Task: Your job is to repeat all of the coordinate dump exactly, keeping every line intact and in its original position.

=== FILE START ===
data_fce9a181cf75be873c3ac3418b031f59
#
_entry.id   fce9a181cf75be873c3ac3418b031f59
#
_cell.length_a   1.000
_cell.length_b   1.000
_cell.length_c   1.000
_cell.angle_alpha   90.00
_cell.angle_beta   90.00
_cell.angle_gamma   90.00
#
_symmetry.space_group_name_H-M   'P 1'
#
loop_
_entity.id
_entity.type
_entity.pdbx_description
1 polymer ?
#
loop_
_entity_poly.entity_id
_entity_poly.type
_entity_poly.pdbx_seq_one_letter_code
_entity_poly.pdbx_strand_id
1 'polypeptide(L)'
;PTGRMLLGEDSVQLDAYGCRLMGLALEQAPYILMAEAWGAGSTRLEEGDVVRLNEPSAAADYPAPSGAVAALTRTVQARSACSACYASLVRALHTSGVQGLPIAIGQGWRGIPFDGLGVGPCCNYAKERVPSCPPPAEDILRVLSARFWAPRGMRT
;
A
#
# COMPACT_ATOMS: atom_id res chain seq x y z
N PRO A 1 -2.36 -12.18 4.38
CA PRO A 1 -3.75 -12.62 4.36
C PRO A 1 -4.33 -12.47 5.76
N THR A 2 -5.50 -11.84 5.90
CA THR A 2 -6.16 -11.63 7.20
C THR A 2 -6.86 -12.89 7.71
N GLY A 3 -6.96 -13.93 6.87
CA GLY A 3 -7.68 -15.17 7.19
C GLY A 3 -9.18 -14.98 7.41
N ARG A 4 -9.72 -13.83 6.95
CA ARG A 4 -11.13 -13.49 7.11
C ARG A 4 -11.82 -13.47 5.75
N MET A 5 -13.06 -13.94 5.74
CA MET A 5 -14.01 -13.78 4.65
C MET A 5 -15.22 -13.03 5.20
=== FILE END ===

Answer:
data_fce9a181cf75be873c3ac3418b031f59
#
_entry.id   fce9a181cf75be873c3ac3418b031f59
#
_cell.length_a   1.000
_cell.length_b   1.000
_cell.length_c   1.000
_cell.angle_alpha   90.00
_cell.angle_beta   90.00
_cell.angle_gamma   90.00
#
_symmetry.space_group_name_H-M   'P 1'
#
loop_
_entity.id
_entity.type
_entity.pdbx_description
1 polymer ?
#
loop_
_entity_poly.entity_id
_entity_poly.type
_entity_poly.pdbx_seq_one_letter_code
_entity_poly.pdbx_strand_id
1 'polypeptide(L)'
;PTGRMLLGEDSVQLDAYGCRLMGLALEQAPYILMAEAWGAGSTRLEEGDVVRLNEPSAAADYPAPSGAVAALTRTVQARSACSACYASLVRALHTSGVQGLPIAIGQGWRGIPFDGLGVGPCCNYAKERVPSCPPPAEDILRVLSARFWAPRGMRT
;
A
#
# COMPACT_ATOMS: atom_id res chain seq x y z
N PRO A 1 -2.36 -12.18 4.38
CA PRO A 1 -3.75 -12.62 4.36
C PRO A 1 -4.33 -12.47 5.76
N THR A 2 -5.50 -11.84 5.90
CA THR A 2 -6.16 -11.63 7.20
C THR A 2 -6.86 -12.89 7.71
N GLY A 3 -6.96 -13.93 6.87
CA GLY A 3 -7.68 -15.17 7.19
C GLY A 3 -9.18 -14.98 7.41
N ARG A 4 -9.72 -13.83 6.95
CA ARG A 4 -11.13 -13.49 7.11
C ARG A 4 -11.82 -13.47 5.75
N MET A 5 -13.06 -13.94 5.74
CA MET A 5 -14.01 -13.78 4.65
C MET A 5 -15.22 -13.03 5.20